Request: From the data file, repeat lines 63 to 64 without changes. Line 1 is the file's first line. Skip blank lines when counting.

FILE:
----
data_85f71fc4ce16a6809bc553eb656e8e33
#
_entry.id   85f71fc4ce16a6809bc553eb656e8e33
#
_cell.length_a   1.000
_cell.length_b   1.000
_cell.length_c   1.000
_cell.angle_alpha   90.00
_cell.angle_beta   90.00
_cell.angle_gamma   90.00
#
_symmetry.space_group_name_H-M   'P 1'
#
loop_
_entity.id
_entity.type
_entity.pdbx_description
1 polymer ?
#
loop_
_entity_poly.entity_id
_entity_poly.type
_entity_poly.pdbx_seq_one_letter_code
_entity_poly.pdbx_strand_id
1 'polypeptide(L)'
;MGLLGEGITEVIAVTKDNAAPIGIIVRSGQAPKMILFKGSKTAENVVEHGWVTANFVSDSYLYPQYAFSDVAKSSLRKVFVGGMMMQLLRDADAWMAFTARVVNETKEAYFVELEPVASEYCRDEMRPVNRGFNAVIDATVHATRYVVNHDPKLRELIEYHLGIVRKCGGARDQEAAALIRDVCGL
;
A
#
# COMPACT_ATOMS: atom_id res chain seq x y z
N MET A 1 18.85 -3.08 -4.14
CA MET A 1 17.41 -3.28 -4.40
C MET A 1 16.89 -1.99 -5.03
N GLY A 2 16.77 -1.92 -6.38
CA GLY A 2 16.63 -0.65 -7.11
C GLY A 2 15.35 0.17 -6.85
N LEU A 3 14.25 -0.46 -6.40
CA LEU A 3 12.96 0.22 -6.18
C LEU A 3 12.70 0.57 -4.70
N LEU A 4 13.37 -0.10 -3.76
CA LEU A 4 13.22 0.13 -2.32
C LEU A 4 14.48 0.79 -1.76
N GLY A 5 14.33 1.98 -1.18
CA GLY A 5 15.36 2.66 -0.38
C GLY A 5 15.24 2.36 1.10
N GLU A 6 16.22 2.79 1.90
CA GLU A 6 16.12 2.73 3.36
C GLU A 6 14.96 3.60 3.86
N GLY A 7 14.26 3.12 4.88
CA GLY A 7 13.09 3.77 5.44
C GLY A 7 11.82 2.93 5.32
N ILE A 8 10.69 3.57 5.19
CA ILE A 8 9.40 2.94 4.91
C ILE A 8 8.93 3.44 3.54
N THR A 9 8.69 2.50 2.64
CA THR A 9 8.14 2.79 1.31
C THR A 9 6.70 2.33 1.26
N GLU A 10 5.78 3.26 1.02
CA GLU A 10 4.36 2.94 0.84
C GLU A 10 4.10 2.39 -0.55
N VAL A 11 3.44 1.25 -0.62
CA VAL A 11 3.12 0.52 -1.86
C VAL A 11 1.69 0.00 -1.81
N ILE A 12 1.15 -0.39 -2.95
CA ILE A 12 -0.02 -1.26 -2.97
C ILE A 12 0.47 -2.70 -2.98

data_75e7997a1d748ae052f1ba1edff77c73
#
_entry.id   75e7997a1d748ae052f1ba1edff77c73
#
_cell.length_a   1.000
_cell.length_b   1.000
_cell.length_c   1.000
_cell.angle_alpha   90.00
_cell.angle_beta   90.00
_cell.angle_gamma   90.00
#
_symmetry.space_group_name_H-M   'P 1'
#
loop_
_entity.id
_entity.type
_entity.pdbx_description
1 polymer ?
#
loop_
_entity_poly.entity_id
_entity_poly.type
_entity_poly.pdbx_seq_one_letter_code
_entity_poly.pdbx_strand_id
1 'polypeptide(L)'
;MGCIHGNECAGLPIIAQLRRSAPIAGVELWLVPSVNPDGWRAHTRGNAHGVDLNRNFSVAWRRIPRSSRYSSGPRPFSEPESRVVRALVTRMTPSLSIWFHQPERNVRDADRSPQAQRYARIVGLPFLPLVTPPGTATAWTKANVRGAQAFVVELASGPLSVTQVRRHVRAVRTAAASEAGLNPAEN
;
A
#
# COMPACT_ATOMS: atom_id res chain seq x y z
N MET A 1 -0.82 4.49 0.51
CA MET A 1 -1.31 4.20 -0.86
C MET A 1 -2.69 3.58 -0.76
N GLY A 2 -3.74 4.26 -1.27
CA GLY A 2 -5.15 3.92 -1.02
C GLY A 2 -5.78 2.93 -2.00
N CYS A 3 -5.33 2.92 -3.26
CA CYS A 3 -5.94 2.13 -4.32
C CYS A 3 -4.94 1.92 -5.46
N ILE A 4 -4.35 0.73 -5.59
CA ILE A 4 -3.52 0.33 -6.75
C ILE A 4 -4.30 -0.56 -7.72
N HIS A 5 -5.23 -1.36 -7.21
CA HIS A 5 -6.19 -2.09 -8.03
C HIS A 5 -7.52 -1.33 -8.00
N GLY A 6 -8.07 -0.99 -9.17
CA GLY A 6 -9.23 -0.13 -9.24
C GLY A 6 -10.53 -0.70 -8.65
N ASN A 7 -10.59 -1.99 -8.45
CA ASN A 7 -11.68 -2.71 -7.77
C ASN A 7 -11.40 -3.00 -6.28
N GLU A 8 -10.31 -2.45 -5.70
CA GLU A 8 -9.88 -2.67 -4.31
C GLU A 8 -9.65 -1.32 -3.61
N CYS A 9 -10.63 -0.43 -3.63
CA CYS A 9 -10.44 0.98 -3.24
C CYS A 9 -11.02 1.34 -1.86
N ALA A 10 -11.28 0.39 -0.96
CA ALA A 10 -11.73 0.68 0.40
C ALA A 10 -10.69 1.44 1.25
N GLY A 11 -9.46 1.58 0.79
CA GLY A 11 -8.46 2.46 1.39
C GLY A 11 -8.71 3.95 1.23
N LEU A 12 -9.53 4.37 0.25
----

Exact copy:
C VAL A 11 1.69 0.00 -1.81
N ILE A 12 1.15 -0.39 -2.95